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Design@Symantec
Showing posts tagged with Usability
Showing posts in English
Reshma Kumar | 03 Jun 2011 | 0 comments

Overview:
The VeriSign Seal is an important offering for the company as well as a symbol of trust for many online. As we started to offer more ways customers could get the seal, it introduced some confusion. Customers can either buy the seal by itself or buy an SSL Certificate which includes the seal.

Problem:
The VeriSign Seal page has two main goals - one, to help customers understand the two options for getting the seal and what the differences are; and two, to help them install the seal. The modifications we made the the existing page did not seem to be addressing this clearly enough. The first call to action on the page was to install the seal which seemed to suggest you could simply install the seal without purchasing it. And, the second call to action was to buy SSL Certificates which seemed to be divergent from the subject of the page as it didn't provide enough context as to why it located there.

...

Reshma Kumar | 19 May 2011 | 0 comments

A/B Test Experiences

Balancing between providing too much and too little information upfront, can seem like a bit of a high-wire act at times. Do you link to another page for more information or provide it by default at the risk of overwhelming users?

To inform our decision-making process in an instance where we encountered this, we conducted an A/B test to assess users' behaviors real-time. We had heard from our users that they wanted system information but were unsure how best to provide it. So, we tested two versions of the same page - one page had the system requirements information appear by default on the page (Experience A) and the other page had a hyperlink to a page with the system requirements (Experience B). In both experiences, this information was positioned in the same spot where it was contextually relevant to the 'buy' call to action. The...

Reshma Kumar | 15 Apr 2011 | 2 comments

Number of People Without JavaScript

There is a lot of debate sometimes on whether to create a non-JavaScript (JS) version of a web page to support users without JS.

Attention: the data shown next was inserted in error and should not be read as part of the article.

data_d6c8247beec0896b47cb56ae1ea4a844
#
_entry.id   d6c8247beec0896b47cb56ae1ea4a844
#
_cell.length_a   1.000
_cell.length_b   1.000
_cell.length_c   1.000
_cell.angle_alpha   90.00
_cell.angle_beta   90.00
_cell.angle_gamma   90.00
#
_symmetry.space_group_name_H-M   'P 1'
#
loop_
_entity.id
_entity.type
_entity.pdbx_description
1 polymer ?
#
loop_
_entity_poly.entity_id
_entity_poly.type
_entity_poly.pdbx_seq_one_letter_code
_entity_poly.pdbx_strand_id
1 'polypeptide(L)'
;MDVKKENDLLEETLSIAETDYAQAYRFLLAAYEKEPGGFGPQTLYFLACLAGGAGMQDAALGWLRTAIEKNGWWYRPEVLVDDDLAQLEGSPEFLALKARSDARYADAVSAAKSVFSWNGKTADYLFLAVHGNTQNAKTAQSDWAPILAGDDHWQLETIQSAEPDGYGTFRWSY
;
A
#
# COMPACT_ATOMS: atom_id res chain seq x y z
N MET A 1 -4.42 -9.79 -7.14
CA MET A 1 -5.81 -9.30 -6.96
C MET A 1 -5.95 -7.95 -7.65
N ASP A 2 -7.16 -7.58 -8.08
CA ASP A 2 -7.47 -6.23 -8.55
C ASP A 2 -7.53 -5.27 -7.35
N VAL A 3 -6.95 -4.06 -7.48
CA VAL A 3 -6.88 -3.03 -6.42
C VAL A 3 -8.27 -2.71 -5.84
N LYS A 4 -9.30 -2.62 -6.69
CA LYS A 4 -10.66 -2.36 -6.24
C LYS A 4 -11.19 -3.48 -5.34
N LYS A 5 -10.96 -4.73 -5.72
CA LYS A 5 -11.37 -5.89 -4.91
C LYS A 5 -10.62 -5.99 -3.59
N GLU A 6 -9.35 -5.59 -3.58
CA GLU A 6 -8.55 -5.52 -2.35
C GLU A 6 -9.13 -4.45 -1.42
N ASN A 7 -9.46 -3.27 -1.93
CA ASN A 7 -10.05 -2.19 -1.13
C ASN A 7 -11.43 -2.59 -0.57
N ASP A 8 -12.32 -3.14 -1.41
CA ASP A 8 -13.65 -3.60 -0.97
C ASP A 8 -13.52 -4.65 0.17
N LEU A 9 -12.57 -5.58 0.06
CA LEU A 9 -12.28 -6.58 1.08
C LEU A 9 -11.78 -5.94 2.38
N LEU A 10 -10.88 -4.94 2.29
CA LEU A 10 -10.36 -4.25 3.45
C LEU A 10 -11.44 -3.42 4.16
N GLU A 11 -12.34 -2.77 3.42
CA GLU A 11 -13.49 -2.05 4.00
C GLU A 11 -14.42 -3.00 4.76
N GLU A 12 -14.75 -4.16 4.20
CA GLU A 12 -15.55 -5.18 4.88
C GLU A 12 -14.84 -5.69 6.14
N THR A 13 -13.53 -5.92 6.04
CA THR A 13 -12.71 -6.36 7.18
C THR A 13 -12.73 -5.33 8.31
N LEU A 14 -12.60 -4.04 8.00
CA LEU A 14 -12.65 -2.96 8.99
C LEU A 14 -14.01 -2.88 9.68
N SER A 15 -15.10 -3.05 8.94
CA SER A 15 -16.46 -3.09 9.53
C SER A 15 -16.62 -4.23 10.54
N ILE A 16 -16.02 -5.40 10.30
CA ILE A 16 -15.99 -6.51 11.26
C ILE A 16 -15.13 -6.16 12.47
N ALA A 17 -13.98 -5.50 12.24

This can seem like a no-brainer initially as it would seem that everyone has JS enabled. The percentage of users online with JS disabled is a mere 2-3% depending on where you look. JS functionality is also supported on the mobile platform which is growing steadily. And besides, how unexciting would it be to traverse the web sans JS - imagine all the cool functionality you would miss!

All that aside though, site owners can sometimes only gleen analytics on users with JS enabled to improve the user experience. But, the reality is that some users just don't like JS for privacy reasons or they don't have JS support because they have an older or non-JS browser, etc.

However, much of it...

Reshma Kumar | 07 Apr 2011 | 0 comments

We enjoy hearing from our users. We monitor user feedback daily which we receive via the handy "Feedback" link on our websites. We look forward to it and find it invaluable. Some of the feedback comes in foreign languages, some of it is spirited, and some indecipherable. But both the positive and negative feedback help us understand where we need to improve - which we take very seriously.

User feedback has helped us catch errors, understand how users use the sites and what they are looking for, improve user experiences, and address concerns. A good example of the latter is a comment we received just yesterday where a user's anti-virus software (and hopefully, it was Norton's) thought it had detected malware on a third-party widget on our sites. The comment was in German so after a quick Google Translate, it loosely translated to:

...

Reshma Kumar | 06 Jan 2011 | 0 comments

It's a brand new year and a time for new beginnings. And with that, we are debuting a brand new homepage for VeriSign.com and putting forth a brand new face to the world.

As the company, brand, and user experience evolve, so is the homepage in response to these changes!

Design - More Visual and Intuitive
With the redesigned homepage, the end goal is to get the page working even harder in meeting the needs of our users. Through the use of thoughtful design and content, we have made changes to further improve the usability and usefulness of the homepage.